>Berkeley Haas offers a (non-MBA) degree called the Master’s in Financial Engineering. It’s a one-year program for the quants (you know, the guys who brought down the world economy a few years back with all their derivatives and CDOs and all).
But this post is not about that.
This post is about a special set of online courses available through Haas, designed for people about to start that MFE. You can also take them in person at Haas if you’re in the Bay Area. These are courses that would look really really good on an application to business school for someone whose GPA in college wasn’t so great.
The courses we’re referencing are the Math Foundations course and possibly the Statistics course.
Note though: these classes are likely HARD. If you have any doubts about your ability to commit to these classes — or if you are concerned with your ability to self-motivate and persevere in an online environment (can be tougher than a “real-time” course when you have more support through the physical presence of the teacher and your peers) — if you have any doubts at all, actually, about your willingness to roll up your sleeves and go to work — then you should think carefully about whether to take this course. Because yes, if you sign up and are ready to roll with it in January, then you can most certainly tell the adcom about it in your Round 2 applications (usually that info would work well in a short-and-sweet optional essay talking about your grades and what you’ve done/are doing to improve). BUT if the adcom likes your application and they want to follow up with you about this one blemish of the GPA, and in like late January or early February, they ask you in the interview, or they send you an email, requesting an update on how that Haas class has been going… you’d best have something ultrapositive to report back.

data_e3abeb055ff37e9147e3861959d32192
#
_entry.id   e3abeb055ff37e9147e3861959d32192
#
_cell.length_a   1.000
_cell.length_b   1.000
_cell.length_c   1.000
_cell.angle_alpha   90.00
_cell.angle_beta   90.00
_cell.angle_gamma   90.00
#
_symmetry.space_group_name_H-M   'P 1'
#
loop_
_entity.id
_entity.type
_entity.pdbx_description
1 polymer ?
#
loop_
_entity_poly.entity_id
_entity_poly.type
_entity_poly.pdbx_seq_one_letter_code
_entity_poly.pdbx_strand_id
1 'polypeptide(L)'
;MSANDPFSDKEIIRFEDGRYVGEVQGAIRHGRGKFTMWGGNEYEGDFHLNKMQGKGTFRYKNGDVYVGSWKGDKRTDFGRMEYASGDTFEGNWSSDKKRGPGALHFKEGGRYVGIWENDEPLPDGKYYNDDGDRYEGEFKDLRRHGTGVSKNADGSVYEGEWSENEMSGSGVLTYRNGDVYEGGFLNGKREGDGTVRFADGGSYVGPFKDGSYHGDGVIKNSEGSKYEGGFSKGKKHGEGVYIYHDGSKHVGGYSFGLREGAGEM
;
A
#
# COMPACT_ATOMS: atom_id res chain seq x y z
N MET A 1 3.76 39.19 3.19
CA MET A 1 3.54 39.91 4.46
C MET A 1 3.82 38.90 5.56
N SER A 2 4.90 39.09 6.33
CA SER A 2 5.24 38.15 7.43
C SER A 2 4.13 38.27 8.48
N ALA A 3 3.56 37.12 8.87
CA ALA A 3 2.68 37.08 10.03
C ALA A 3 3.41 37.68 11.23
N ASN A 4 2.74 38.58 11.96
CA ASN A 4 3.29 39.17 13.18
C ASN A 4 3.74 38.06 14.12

The Haas Pre-Program courses are available once a year only, in January. We’ve heard they fill up, so if you’ve got a weaker academic record from undergrad and are applying Round 2, now would be a good time to look into ways to buffer that, and this might be an ideal one.